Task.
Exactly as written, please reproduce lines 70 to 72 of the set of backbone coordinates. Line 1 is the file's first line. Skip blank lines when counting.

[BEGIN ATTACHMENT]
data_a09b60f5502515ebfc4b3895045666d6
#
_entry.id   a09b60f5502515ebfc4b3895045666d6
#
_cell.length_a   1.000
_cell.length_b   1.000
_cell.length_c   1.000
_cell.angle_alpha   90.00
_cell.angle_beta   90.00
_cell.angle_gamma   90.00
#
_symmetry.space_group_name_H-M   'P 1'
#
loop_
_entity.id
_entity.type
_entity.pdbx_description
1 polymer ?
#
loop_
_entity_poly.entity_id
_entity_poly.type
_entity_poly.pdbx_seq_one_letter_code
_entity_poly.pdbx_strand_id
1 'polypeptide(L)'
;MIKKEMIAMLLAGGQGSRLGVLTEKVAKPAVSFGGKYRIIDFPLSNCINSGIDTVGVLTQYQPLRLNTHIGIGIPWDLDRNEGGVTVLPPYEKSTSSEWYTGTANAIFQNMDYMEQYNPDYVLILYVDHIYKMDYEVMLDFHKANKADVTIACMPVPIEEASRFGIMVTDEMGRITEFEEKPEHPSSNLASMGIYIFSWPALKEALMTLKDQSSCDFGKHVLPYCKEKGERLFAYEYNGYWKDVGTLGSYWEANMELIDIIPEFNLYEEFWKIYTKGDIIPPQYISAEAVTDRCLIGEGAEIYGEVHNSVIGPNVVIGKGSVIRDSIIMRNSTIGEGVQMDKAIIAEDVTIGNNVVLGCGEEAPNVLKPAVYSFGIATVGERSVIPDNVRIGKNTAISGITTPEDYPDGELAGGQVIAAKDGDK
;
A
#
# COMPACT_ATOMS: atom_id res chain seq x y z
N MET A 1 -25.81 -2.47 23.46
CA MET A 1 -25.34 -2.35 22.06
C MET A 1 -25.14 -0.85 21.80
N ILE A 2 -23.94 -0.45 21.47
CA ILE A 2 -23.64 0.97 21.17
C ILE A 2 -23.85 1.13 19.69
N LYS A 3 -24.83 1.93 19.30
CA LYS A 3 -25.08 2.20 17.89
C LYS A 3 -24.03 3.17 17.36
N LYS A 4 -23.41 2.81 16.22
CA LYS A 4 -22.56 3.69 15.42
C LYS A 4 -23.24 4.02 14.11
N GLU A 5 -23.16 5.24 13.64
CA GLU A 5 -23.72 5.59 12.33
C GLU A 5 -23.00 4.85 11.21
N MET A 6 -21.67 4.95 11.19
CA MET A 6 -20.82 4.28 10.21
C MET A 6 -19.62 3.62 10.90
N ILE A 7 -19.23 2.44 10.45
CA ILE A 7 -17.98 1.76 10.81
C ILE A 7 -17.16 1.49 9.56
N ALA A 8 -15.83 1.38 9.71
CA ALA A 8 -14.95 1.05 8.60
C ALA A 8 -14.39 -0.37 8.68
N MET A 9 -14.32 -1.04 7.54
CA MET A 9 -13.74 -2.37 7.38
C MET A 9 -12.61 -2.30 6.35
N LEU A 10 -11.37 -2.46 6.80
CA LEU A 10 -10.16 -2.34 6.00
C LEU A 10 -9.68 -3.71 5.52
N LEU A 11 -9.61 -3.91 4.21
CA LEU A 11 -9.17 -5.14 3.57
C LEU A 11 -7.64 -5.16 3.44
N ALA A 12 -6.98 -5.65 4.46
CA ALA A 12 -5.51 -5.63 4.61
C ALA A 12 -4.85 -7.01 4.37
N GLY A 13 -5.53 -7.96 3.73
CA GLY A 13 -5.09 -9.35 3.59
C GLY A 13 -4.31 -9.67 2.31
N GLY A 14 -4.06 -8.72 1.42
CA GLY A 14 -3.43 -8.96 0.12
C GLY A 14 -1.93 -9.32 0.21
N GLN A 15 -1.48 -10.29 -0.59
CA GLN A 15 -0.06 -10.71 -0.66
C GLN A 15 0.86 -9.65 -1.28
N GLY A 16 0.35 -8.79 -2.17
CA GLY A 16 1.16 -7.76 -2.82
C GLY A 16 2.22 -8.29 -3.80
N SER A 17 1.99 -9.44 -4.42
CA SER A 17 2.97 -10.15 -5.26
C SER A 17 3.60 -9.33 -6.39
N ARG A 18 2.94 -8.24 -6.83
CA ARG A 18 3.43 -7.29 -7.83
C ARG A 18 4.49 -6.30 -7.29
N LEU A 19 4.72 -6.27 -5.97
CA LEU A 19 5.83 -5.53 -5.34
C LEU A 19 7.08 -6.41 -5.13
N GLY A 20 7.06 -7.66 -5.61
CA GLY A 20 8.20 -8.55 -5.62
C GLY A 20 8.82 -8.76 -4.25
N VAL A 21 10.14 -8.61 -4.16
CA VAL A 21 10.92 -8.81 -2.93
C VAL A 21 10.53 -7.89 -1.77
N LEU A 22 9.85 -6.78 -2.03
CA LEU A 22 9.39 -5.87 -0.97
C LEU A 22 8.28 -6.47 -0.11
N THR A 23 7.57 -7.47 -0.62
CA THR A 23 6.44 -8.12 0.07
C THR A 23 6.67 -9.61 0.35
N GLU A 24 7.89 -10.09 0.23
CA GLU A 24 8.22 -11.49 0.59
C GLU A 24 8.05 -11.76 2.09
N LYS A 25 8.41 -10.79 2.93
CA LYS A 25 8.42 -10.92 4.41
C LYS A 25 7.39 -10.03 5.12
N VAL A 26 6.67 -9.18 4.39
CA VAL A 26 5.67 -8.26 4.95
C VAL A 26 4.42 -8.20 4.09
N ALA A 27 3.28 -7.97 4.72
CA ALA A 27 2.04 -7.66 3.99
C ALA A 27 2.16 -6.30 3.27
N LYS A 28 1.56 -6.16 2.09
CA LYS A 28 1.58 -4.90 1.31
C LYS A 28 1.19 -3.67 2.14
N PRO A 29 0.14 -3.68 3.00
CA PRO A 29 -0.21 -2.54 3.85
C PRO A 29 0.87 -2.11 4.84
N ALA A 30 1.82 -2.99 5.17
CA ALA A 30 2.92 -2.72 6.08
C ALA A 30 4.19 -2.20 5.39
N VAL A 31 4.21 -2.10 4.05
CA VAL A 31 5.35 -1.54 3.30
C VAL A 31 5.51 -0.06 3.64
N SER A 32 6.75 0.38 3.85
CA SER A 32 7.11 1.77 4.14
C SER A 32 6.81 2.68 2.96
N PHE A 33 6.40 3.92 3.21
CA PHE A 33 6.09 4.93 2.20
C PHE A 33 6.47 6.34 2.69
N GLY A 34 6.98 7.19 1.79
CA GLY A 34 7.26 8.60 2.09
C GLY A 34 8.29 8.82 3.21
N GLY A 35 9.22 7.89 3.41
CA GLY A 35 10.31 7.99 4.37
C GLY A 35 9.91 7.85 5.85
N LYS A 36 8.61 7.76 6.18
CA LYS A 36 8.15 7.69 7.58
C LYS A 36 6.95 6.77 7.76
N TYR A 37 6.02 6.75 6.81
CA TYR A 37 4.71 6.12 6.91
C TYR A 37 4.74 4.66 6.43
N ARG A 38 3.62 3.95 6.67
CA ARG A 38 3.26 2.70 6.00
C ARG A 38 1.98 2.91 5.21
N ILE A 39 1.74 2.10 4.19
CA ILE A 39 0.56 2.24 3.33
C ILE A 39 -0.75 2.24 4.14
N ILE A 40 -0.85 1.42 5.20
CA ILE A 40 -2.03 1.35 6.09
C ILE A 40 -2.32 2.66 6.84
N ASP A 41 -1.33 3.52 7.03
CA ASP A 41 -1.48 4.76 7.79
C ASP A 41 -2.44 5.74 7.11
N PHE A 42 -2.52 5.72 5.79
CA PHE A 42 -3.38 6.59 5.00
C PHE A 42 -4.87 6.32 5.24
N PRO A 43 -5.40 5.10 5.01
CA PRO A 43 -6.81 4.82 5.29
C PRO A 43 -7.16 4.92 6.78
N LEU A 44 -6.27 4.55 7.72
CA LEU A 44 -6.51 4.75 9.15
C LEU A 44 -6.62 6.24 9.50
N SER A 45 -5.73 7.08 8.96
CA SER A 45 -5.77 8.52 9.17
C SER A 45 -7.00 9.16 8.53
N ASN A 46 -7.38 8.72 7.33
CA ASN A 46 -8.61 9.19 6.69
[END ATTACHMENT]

N GLY A 14 -4.06 -8.72 1.42
CA GLY A 14 -3.43 -8.96 0.12
C GLY A 14 -1.93 -9.32 0.21